You'd be surprised how well that can work. Some people imagine it being locked away or vacationing to Canada, whatever works, but you have to realize that you are the boss, it's you who decides what happens in the end. Do not quit just because someone tells you to, in your head or in real life, but it doesn't matter what they think. The only opinion that counts is yours.

If it means anything to you, I think you can do it. Actually, I know you can do it. You are a writer, you can do anything.

So the point is, yes, you are going to feel doubtful. Yes, you are going to feel down. Yes, your inner editor is going to rant and rave, but no matter what, never, ever give up.

Thursday, July 12, 2012

Currently Reading

Hi all. I haven’t had much time to think about writing (or actually write, boo!). So I’m doing a brief post about the books I’ve been reading! This summer is my last chance to read whatever I want (which means digging into my huge YA pile) before I move for school. Anyway, I promise that the next one or two posts from me will be more writing-oriented.  =)

1) Skylark by Meaghan Spooner

 Summary:For fifteen years, Lark Ainsley waited for the day when her Resource would be harvested and she would finally be an adult. After the harvest she expected a small role in the regular, orderly operation of the City within the Wall. She expected to do her part to maintain the refuge for the last survivors of the Wars. She expected to be a tiny cog in the larger clockwork of the city. Lark did not expect to become the City’s power supply. For fifteen years, Lark Ainsley believed in a lie. Now she must escape the only world she’s ever known…or face a fate more unimaginable than death.”  **

This was one of the two titles I actually bought ALA. It is a finished hardcover. The book jacket is gorgeous and shiny! I totally love it. I’m just past part I and am liking it so far. It’s got a futuristic Alice in Wonderland sort of feel (to me anyway): the main character is alone and disoriented, and there are some odd and fantastical elements that she faces. Not really sure where it’s going plot-wise, but I’m curious to see. I believe the official release date is August 1, 2012 and will be available through various online retailers.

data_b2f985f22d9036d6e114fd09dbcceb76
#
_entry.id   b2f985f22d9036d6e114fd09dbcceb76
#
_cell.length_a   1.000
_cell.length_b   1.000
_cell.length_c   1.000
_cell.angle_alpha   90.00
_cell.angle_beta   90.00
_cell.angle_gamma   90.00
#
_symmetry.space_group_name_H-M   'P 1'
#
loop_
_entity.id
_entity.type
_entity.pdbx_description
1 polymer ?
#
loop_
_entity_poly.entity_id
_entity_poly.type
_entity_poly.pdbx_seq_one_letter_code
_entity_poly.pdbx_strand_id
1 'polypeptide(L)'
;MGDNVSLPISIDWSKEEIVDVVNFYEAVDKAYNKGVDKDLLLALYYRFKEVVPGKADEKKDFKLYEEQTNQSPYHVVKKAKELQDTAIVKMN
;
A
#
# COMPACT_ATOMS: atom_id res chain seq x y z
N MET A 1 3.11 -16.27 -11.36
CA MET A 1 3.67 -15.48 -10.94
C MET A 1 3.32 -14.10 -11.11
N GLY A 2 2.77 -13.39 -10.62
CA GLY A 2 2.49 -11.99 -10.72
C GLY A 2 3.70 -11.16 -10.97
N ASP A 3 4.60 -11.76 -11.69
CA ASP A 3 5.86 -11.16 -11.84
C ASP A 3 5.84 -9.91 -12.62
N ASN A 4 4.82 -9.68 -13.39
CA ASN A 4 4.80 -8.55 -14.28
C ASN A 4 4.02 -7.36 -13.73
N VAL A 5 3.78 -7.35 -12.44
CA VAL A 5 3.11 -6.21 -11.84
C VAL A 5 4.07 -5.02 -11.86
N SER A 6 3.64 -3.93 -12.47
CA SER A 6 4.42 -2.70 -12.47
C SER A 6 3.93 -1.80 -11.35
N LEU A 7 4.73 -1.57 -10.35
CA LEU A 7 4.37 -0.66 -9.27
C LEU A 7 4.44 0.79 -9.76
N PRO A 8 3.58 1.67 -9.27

Also, the author is hosting a giveaway right now. You can check it out on her website:

** [photo & text credit to author and publisher Carolrhoda Lab]

2) Tiger Lily by Jodi Lynn Anderson

Summary: “Before Peter Pan belonged to Wendy, he belonged to the girl with the crow feather in her hair… .Fifteen-year-old Tiger Lily doesn’t believe in love stories or happy endings. Then she meets the alluring teenage Peter Pan in the forbidden woods of Neverland and immediately falls under his spell. Peter is unlike anyone she’s ever known. Impetuous and brave, he both scares and enthralls her. As the leader of the Lost Boys, the most fearsome of Neverland’s inhabitants, Peter is an unthinkable match for Tiger Lily. Soon, she is risking everything—her family, her future—to be with him. When she is faced with marriage to a terrible man in her own tribe, she must choose between the life she’s always known and running away to an uncertain future with Peter.

With enemies threatening to tear them apart, the lovers seem doomed. But it’s the arrival of Wendy Darling, an English girl who’s everything Tiger Lily is not, that leads Tiger Lily to discover that the most dangerous enemies can live inside even the most loyal and loving heart.”  **

Well, I received a surprise ARC of this in the mail from HarperTeen. It was nice of them to send it without me requesting it! I’m not very far into it, but it sounds good. Although, I’ve never read her previous work, so the writing style and narration are a bit difficult for me to adjust to.

You can visit her on Facebook ( or Twitter (

** [photo & text credit to author and publisher HarperTeen. Taken from Goodreads]

What are you reading this week? <3

Wednesday, July 11, 2012

Oh goodness, It's Wednesday again!

I completely forgot I had a post today. I would say sorry, but this happens often (my posts are generally written between the hours of 9:00 and 11:00 pm). But today, I have nothing planned. So I will give you a few quotes and a picture, and try to post something special next week.

"Either write something worth reading or do something worth writing."
~Benjamin Franklin

"Facts do not cease to exist because they are ignored."
~Aldous Huxley

"Rewards and punishments are the lowest form of education."

"We despise all reverences and objects of reverence which are outside the pale of our list of sacred things. And yet, with strange inconsistency, we are shocked when other people despise and defile the things which are holy to us."
~Mark Twain